South Africa's Primedia launches tool to fight corruption
By James Cridland for media.info
Posted 7 November 2016, 10.05pm est
Primedia, the South African media company, has launched a new web tool that visualises corruption in the country.
The tool was created by Eyewitness News (EWN), the group's independent news brand. It's a "web portal that allows everyday citizens to make sense of the complex data that comes out in the Auditor General’s reports on municipal expenditure", a spokeswoman for the company told me.
"We live in a country which is currently facing a crisis of accountability, we experience unacceptably high levels of corruption, and empowering citizens to make their authorities realise that there are consequences to mismanagement, is a significant step," she added.
The data was produced using over 2,600 audit staff, and involved over ten million km of travel.
Primedia was established in 1994, and is privately owned. It runs a top40 station in Johannesburg and Cape Town, and a newstalk station in each city.
EWN and the AG launch tool to help in the fight against corruption
Eyewitness News (EWN)has created a web tool that will empower citizens to be more active in the fight against corruption. Visit http://ewn.co.za/tools/municipal-audits/
This tool, which was created in partnership with the Auditor General, translates the complex data from the Auditor General’s report into easily accessible information on the state of expenditure at a municipal level was launched at a breakfast in Sandton on 4 November 2016.
In attendance were academics in the field of public management, the heads of NGOs working in anti-corruption and public accountability spaces, business leaders, senior journalists as well as institutions responsible for good governance and accountability.
Katy Katopodis, EWN’s Group-editor-in-chief stressed the importance of the role that independent media can play to ensure that information is made accessible to the public.
“This portal empowers our users with knowledge and comes at a critical time in our country when we demand transparency and accountability – as South Africans – and as a free media,” she explained.
The tool allows you to see in a glance what has happened in your municipality in respect of unauthorized, irregular and fruitless expenditure. The portal gives you the AG’s granular municipal audits for the 2014/2015 year highlighting fruitless, irregular and wasteful expenditure.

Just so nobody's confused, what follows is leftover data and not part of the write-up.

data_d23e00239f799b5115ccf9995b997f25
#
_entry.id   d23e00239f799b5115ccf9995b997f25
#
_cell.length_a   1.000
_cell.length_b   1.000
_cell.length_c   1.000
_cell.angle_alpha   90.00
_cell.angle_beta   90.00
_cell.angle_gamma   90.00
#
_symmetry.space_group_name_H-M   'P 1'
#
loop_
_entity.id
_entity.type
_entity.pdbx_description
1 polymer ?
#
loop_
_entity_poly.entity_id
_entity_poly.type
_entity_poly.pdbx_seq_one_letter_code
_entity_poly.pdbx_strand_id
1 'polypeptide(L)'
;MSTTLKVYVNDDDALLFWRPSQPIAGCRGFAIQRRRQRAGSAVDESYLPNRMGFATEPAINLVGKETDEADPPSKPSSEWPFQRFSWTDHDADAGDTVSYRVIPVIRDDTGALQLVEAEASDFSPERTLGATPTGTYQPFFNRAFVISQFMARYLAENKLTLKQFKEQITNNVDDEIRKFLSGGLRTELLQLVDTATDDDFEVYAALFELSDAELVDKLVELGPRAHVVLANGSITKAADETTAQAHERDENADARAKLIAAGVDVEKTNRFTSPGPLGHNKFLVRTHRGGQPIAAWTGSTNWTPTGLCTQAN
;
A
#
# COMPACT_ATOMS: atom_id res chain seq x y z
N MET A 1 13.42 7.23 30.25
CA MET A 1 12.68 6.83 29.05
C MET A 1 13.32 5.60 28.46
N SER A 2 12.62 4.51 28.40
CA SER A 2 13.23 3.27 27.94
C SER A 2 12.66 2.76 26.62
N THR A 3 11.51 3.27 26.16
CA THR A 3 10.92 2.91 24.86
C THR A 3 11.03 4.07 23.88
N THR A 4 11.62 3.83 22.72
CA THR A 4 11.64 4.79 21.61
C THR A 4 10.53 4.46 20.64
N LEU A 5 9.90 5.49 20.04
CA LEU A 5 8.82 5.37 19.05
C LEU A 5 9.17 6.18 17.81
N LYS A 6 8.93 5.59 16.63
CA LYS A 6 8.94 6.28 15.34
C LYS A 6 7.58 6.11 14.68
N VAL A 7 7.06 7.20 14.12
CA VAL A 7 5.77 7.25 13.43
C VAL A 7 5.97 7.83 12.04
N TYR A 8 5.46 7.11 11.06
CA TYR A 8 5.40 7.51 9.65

The AG, Kimi Makwetu has previously said accountability is not at an acceptable level in South Africa and discipline goes hand in hand with strong leadership.
Speaking on his behalf at the event, the deputy AG, Tsakane Ratsela commended Primedia Broadcasting for putting resources towards a project like this. “We need more and more collaborations like this and we commit to working with the Primedia Group as all of us have an enormous responsibility to contribute to building our democracy,” she said.
Chairperson of the Standing Committee on Public Accounts, Themba Godi stressed that the major challenge remains on how we respond to audit reports and manage the consequences of the report. He praised the step that Primedia Broadcasting has taken to give the information in the AG’s reports to the people, to ensure that there are consequences.
“This tool puts information in the hands of ordinary people and when people know what’s happening, no-one can lie to them, claiming they are doing the right thing because the people can turn around with facts that they aren’t doing the right thing and demand better from their municipalities.”
During the launch it was noted that the data also highlights good work that is being done. There are municipalities like Tsantsabane who have managed to claw back a massive R31 million and areas like Swellendam that have managed 2 consecutive years of no wasteful expenditure at all after R6.3 million was spent unproductively during 2011.
EWN is proud to be a part of this initiative that makes available this information in a user-friendly, accessible way, said Katopodis.
The AG does amazing work and what we are trying to do through this partnership is ensure broader public awareness of this work by encouraging actively involved citizens, people can dig into publically available information to ask their public officials detailed questions.
To explore the tool click here.
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